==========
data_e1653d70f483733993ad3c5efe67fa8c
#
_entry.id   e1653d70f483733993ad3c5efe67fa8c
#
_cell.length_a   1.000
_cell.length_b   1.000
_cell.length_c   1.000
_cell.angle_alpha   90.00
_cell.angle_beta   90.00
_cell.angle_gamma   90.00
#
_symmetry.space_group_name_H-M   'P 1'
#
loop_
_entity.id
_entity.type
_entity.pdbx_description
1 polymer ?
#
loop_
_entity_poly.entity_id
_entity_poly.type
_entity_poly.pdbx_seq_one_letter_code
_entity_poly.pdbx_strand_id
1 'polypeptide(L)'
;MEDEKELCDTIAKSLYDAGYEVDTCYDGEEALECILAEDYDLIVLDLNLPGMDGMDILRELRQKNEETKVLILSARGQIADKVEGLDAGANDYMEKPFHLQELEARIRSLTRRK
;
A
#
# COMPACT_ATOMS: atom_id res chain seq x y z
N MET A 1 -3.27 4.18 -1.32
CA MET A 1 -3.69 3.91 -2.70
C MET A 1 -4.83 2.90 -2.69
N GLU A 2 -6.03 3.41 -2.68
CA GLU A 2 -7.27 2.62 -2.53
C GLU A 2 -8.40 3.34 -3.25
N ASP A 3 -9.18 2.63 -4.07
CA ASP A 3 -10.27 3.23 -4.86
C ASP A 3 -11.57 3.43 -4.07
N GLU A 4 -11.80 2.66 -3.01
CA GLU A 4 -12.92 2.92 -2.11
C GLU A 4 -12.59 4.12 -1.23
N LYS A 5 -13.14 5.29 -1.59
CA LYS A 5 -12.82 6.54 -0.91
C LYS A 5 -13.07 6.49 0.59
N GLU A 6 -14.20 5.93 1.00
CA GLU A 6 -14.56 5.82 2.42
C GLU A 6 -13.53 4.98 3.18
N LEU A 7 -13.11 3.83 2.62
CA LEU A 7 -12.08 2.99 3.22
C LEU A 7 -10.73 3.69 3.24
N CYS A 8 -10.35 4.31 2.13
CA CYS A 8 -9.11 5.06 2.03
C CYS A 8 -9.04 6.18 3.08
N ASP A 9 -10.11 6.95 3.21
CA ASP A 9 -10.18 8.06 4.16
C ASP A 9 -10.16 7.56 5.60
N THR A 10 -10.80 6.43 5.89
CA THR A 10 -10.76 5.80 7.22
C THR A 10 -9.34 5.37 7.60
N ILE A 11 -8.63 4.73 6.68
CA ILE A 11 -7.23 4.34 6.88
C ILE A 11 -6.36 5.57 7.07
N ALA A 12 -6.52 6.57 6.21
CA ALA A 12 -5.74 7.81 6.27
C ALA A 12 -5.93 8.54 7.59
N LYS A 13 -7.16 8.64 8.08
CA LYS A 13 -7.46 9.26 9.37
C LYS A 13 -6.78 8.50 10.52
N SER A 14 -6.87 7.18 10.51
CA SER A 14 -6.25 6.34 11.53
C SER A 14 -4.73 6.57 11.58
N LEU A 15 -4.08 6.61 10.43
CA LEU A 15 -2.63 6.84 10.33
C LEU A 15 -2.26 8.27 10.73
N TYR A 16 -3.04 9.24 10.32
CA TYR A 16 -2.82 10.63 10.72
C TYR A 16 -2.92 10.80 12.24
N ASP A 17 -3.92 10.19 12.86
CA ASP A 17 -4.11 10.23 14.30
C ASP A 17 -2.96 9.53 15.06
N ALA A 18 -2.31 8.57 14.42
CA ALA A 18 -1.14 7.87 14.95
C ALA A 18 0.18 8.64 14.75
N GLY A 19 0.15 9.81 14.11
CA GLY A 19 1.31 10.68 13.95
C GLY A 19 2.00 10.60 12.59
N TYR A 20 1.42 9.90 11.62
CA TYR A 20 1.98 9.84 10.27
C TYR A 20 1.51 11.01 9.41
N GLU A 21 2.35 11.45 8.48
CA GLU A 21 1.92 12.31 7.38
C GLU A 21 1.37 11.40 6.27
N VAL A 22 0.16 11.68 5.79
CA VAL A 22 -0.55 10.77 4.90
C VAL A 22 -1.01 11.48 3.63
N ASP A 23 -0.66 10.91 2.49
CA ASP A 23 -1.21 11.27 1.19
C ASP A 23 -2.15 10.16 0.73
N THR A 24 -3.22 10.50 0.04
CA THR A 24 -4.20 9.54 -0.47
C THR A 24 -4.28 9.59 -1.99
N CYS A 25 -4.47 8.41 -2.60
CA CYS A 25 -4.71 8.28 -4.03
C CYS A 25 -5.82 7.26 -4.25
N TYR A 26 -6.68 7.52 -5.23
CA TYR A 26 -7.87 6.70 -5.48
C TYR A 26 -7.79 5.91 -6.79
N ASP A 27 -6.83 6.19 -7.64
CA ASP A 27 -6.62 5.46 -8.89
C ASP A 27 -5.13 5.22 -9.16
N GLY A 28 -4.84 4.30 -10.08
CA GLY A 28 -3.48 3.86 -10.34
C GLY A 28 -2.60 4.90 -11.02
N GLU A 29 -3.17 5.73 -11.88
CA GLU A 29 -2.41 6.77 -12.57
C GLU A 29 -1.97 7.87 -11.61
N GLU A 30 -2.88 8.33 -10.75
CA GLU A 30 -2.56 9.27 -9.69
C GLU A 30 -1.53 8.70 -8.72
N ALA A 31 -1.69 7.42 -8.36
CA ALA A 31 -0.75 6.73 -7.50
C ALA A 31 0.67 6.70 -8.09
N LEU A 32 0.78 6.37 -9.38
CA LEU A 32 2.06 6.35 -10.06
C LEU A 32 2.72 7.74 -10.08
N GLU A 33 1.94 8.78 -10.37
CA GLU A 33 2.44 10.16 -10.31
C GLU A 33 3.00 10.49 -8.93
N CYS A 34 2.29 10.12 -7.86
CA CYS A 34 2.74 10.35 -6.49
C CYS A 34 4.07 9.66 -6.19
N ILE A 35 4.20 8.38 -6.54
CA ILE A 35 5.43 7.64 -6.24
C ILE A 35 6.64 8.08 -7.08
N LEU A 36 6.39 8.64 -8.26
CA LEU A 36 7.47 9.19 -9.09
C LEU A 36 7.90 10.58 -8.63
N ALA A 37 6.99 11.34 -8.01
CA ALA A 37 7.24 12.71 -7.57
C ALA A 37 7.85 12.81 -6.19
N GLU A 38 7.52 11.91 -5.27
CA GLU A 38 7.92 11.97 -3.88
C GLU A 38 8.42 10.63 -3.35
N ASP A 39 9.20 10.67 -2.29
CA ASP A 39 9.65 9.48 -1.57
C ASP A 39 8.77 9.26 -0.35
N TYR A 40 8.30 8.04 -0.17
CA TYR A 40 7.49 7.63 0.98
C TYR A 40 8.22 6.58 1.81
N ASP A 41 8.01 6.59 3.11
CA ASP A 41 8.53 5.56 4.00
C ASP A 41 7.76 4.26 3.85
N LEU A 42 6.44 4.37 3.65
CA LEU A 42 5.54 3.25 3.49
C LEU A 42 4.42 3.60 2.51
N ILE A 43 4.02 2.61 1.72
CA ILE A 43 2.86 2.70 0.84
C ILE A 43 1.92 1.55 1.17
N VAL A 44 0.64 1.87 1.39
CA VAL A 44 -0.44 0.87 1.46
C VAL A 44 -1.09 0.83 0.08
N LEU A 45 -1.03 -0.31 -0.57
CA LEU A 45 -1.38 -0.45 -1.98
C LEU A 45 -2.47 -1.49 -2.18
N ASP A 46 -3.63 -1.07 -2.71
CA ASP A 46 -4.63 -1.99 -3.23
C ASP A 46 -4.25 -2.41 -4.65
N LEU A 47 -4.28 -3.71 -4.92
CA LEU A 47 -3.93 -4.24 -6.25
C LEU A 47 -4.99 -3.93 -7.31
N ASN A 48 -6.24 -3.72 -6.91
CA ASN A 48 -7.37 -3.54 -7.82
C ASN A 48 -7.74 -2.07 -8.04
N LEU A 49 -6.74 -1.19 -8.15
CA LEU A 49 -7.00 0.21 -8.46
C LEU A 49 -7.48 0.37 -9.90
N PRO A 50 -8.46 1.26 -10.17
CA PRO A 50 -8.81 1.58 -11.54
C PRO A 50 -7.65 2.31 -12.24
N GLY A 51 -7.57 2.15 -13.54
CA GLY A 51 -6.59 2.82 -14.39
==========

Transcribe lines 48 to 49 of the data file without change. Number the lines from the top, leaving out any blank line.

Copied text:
C GLU A 6 -13.53 4.98 3.18
N LEU A 7 -13.11 3.83 2.62